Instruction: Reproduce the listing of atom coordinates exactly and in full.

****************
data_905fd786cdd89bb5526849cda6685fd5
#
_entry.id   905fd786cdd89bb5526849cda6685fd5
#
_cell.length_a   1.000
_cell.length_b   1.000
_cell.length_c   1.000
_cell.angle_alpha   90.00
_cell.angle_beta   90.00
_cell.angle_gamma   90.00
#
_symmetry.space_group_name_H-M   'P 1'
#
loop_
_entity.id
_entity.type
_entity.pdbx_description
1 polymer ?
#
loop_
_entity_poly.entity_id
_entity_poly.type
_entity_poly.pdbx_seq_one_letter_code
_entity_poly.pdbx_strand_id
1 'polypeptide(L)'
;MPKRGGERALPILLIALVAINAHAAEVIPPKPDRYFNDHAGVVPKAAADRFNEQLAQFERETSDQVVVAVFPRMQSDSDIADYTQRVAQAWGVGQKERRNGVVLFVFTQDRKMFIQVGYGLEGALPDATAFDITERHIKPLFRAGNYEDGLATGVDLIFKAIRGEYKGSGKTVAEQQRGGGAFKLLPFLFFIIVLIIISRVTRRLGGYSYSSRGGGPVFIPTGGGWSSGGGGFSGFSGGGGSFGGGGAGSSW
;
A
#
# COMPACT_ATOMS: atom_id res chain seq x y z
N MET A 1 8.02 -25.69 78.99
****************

data_905fd786cdd89bb5526849cda6685fd5
#
_entry.id   905fd786cdd89bb5526849cda6685fd5
#
_cell.length_a   1.000
_cell.length_b   1.000
_cell.length_c   1.000
_cell.angle_alpha   90.00
_cell.angle_beta   90.00
_cell.angle_gamma   90.00
#
_symmetry.space_group_name_H-M   'P 1'
#
loop_
_entity.id
_entity.type
_entity.pdbx_description
1 polymer ?
#
loop_
_entity_poly.entity_id
_entity_poly.type
_entity_poly.pdbx_seq_one_letter_code
_entity_poly.pdbx_strand_id
1 'polypeptide(L)'
;MPKRGGERALPILLIALVAINAHAAEVIPPKPDRYFNDHAGVVPKAAADRFNEQLAQFERETSDQVVVAVFPRMQSDSDIADYTQRVAQAWGVGQKERRNGVVLFVFTQDRKMFIQVGYGLEGALPDATAFDITERHIKPLFRAGNYEDGLATGVDLIFKAIRGEYKGSGKTVAEQQRGGGAFKLLPFLFFIIVLIIISRVTRRLGGYSYSSRGGGPVFIPTGGGWSSGGGGFSGFSGGGGSFGGGGAGSSW
;
A
#
# COMPACT_ATOMS: atom_id res chain seq x y z
N MET A 1 8.02 -25.69 78.99